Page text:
The operation, codenamed Neuland, was led by the Kriminalinspektion Mayen (DE) with the support of Europol’s European Cybercrime Centre (EC3) and the Joint Cybercrime Action Taskforce (J-CAT), a specialised group of cyber investigators at EC3.
The first phase of the operation, also supported by Europol, was executed on 5 April 2016 and targeted the suspects behind a counter anti-virus and a crypter service, as well as the German customers of the two tools, through a large-scale coordinated action in all state criminal police offices in Germany.
The second phase of this operation, from 5 to 9 June 2017, specifically targeted the international customers of the same two services. The following countries participated in this phase: Cyprus, Italy, the Netherlands, Norway, and the United Kingdom. Police officers searched 20 houses and 6 suspects were arrested, while 36 additional suspects have been interviewed so far. A large number of devices have also been seized.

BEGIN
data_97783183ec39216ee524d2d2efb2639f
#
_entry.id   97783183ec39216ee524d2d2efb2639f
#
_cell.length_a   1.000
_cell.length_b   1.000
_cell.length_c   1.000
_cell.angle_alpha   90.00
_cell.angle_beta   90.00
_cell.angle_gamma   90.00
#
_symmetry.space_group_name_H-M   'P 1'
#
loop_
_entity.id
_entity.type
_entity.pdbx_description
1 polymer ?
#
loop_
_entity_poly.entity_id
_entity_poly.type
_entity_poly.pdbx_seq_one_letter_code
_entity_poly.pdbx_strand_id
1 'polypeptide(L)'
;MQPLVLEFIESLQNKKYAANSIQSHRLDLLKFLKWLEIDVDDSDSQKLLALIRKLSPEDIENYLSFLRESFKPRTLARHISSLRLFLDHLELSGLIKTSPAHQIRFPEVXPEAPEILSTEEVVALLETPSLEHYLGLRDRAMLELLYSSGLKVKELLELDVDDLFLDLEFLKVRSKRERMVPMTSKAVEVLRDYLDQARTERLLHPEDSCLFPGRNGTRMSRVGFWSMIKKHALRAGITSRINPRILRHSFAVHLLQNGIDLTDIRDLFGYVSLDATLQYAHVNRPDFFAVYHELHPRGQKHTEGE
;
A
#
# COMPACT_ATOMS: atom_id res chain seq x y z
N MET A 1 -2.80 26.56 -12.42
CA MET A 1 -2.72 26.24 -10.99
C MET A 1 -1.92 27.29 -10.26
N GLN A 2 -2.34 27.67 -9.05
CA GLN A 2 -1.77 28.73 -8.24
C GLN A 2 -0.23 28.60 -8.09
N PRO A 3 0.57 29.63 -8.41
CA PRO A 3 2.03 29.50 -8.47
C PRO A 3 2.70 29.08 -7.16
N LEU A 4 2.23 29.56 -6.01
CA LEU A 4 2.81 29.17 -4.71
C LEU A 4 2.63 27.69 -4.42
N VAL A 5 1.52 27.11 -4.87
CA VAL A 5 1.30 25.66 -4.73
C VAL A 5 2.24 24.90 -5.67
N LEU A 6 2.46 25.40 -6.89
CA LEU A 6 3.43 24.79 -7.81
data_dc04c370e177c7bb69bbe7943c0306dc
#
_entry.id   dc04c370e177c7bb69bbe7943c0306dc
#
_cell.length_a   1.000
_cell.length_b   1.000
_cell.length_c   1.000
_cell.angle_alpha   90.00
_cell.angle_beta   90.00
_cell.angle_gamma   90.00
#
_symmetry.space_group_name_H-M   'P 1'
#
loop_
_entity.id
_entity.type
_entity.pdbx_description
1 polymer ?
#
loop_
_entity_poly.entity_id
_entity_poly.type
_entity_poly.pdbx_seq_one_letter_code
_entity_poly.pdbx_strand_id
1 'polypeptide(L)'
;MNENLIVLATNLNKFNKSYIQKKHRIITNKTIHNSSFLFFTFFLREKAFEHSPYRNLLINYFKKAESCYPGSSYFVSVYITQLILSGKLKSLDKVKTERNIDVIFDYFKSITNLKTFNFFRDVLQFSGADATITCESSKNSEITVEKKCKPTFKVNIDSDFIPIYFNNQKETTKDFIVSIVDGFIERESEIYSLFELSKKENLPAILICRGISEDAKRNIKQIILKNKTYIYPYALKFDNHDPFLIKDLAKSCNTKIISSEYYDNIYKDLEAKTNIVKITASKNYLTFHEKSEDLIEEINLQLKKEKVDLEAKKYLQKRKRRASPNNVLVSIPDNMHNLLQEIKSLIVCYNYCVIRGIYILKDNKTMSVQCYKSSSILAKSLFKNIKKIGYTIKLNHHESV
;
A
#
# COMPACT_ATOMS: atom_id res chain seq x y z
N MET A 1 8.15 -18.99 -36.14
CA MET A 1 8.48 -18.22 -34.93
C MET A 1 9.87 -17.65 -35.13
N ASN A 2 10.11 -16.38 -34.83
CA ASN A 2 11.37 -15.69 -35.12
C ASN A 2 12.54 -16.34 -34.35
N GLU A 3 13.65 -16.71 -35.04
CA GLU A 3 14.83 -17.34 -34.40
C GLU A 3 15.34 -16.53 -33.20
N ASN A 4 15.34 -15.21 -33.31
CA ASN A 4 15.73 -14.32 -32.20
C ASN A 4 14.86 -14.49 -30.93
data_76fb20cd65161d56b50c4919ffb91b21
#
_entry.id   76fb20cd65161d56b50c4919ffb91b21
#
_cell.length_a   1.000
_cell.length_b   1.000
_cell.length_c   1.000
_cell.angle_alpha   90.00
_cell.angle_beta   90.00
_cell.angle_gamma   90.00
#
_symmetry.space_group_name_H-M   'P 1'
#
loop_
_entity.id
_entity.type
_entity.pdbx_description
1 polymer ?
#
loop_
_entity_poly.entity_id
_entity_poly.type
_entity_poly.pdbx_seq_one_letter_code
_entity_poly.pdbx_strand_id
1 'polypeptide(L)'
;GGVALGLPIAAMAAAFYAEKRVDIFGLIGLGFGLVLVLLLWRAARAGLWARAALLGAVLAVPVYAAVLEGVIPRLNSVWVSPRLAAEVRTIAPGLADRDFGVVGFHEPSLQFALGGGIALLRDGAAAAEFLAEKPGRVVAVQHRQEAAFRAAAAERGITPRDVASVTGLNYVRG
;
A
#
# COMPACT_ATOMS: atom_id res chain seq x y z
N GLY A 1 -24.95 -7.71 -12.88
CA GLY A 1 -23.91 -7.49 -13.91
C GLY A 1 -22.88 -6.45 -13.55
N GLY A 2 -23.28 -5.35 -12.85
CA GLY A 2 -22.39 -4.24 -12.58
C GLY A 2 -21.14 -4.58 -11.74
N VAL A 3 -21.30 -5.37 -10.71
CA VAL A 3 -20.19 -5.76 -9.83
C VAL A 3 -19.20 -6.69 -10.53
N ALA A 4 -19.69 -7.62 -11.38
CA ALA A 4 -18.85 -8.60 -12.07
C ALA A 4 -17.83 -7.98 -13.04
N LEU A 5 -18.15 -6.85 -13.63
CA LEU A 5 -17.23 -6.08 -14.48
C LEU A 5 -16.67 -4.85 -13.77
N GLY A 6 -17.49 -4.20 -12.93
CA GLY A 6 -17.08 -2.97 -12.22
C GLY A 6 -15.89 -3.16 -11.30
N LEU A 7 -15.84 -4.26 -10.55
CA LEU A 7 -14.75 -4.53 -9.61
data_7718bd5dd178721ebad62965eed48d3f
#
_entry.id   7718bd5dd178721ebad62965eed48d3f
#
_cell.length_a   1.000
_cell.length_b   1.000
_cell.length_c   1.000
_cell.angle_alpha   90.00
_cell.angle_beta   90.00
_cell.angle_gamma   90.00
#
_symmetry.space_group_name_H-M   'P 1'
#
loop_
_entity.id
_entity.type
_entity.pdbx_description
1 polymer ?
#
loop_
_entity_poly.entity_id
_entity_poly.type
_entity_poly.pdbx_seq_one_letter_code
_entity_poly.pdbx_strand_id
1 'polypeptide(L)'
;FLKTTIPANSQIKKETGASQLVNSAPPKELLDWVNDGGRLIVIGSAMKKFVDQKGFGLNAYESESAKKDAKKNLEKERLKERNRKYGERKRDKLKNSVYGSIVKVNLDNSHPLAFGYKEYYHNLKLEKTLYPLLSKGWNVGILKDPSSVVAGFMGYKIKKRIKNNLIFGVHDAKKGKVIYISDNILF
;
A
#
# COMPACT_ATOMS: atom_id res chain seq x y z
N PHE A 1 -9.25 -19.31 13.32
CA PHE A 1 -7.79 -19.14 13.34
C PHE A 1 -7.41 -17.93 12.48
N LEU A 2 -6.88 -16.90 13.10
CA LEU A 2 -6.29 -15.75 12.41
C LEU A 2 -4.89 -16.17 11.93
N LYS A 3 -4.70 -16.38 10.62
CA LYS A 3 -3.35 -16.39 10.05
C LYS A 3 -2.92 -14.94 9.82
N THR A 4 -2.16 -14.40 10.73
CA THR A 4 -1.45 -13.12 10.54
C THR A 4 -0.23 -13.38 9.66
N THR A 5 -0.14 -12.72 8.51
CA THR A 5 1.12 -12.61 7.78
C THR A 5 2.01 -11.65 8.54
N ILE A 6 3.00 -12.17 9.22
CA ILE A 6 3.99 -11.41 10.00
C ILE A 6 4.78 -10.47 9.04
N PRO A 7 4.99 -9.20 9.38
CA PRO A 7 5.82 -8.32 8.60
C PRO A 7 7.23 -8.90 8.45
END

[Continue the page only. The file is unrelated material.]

Europol’s European Cybercrime Centre provided extensive support for secure information exchange, the preparation of the target packages per country, and in-depth malware analysis. Several operational coordination meetings and conference calls were also organised to facilitate operational coordination and deconfliction. This case is an excellent example of how local police forces can benefit from cooperating with Europol to execute impactful nationwide and international actions against cybercriminals.
Trends in Europol’s IOCTA
In last year’s Internet Organised Crime Threat Assessment (IOCTA), Europol already warned about the increasing misuse of legitimate anonymity and encryption services and tools for illegal purposes to avoid detection, investigation and prosecution by the authorities.